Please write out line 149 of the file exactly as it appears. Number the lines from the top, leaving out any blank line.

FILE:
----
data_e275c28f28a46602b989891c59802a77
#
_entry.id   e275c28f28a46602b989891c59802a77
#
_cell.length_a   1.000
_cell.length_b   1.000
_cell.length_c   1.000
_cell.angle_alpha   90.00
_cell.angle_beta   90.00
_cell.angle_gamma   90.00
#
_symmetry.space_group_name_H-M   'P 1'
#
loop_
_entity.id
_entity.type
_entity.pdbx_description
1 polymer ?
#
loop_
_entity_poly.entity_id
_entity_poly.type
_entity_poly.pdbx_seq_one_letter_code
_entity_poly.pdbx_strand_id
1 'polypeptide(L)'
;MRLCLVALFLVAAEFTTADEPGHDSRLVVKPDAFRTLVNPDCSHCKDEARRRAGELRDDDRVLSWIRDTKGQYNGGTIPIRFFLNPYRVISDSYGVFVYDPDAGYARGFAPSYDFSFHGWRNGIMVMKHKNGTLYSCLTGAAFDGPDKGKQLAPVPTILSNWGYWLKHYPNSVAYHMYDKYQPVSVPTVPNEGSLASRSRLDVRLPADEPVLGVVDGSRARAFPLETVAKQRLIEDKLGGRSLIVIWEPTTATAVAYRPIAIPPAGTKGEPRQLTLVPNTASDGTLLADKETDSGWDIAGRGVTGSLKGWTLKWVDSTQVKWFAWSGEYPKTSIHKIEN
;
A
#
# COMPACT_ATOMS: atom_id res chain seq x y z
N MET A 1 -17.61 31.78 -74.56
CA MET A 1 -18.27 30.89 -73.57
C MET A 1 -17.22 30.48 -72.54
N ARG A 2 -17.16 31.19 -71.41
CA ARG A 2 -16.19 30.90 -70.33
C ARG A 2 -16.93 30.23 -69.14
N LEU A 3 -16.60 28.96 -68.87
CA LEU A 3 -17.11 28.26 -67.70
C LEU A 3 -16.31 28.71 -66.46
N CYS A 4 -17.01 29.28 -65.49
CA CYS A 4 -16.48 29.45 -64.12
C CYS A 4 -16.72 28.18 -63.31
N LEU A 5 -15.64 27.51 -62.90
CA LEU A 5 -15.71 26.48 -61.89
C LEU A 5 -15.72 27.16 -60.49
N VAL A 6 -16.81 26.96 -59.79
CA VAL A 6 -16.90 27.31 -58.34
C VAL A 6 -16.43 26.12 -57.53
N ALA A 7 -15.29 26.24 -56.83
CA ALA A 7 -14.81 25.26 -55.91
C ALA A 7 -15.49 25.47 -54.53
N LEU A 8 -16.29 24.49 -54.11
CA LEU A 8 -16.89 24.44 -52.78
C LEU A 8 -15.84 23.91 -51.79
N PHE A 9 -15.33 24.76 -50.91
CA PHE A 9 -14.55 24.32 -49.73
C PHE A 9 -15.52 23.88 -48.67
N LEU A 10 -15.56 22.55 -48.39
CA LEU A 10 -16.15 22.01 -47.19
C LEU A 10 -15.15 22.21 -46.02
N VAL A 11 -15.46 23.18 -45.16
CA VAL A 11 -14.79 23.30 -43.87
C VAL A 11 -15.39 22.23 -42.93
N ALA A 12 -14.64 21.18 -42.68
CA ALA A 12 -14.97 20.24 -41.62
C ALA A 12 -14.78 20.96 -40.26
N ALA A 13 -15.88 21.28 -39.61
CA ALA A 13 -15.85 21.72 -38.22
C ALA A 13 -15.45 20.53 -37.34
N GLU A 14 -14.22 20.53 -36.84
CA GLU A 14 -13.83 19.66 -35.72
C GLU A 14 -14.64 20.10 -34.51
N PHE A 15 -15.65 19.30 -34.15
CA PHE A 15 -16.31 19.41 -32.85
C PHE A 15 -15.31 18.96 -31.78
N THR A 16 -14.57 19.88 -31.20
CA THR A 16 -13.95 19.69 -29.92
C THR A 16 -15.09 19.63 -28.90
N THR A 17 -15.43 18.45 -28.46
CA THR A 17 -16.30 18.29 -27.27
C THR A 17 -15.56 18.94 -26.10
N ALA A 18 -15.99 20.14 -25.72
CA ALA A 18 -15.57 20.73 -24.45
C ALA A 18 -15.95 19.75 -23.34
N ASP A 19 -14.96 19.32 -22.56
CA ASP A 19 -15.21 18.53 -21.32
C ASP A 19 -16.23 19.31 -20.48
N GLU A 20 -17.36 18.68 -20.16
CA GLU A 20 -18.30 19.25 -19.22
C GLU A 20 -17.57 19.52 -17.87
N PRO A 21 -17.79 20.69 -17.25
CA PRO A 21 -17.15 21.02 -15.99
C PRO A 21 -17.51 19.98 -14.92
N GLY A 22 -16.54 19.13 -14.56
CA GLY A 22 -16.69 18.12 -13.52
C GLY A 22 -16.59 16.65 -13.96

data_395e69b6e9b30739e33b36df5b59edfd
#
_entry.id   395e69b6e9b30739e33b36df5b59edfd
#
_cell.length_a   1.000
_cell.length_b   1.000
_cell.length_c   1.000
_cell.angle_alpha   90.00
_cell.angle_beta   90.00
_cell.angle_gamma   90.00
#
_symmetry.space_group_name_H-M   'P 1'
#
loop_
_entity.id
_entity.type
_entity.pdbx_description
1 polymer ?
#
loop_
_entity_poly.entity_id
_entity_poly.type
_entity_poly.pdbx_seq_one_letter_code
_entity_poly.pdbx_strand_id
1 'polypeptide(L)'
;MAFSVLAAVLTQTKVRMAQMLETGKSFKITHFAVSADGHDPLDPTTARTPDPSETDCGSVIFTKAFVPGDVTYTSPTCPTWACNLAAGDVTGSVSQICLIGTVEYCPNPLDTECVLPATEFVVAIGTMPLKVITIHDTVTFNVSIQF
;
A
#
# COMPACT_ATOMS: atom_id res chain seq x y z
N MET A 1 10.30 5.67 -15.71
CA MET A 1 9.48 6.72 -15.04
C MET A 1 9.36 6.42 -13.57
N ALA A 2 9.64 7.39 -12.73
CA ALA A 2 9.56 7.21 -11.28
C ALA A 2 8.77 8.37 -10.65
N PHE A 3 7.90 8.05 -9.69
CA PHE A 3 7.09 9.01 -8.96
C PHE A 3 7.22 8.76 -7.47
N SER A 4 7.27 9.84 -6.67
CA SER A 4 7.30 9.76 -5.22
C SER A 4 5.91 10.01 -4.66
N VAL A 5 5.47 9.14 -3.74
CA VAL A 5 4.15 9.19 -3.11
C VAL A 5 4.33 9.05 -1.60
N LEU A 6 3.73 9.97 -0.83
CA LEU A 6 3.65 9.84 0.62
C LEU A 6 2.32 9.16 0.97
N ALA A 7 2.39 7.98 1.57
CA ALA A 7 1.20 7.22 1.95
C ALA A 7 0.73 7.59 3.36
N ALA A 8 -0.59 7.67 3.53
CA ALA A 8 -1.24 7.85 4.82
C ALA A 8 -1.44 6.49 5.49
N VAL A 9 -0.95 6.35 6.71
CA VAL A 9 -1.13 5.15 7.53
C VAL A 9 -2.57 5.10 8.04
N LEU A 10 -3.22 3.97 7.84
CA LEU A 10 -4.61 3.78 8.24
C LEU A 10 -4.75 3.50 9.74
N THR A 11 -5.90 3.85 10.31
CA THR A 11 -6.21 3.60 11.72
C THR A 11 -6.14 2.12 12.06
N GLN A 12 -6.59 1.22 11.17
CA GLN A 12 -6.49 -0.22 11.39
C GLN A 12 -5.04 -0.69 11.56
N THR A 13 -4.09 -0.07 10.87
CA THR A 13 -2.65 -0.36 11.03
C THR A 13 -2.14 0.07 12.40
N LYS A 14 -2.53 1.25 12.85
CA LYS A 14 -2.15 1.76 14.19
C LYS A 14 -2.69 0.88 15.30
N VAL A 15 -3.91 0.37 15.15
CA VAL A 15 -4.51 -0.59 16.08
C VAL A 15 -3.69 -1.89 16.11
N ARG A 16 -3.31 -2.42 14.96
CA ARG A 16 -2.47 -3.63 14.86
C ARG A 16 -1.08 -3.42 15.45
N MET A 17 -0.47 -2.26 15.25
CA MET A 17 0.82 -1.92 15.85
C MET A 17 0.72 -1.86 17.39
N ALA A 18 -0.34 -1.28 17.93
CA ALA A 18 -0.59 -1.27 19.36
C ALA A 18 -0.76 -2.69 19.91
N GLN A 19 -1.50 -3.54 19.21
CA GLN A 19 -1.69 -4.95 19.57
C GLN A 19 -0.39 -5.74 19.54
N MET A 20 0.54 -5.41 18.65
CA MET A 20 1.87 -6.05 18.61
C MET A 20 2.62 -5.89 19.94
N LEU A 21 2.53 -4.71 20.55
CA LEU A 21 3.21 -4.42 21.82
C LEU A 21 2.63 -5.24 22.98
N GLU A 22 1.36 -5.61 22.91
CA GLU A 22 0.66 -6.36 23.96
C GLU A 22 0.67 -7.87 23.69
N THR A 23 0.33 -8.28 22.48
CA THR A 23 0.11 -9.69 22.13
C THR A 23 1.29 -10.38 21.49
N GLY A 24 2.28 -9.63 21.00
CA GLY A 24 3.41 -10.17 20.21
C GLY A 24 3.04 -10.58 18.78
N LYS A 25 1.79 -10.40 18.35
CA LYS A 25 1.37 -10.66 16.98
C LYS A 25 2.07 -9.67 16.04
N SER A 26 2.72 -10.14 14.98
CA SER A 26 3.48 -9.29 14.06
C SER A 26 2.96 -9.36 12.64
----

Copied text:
CA ALA A 8 -1.24 7.85 4.82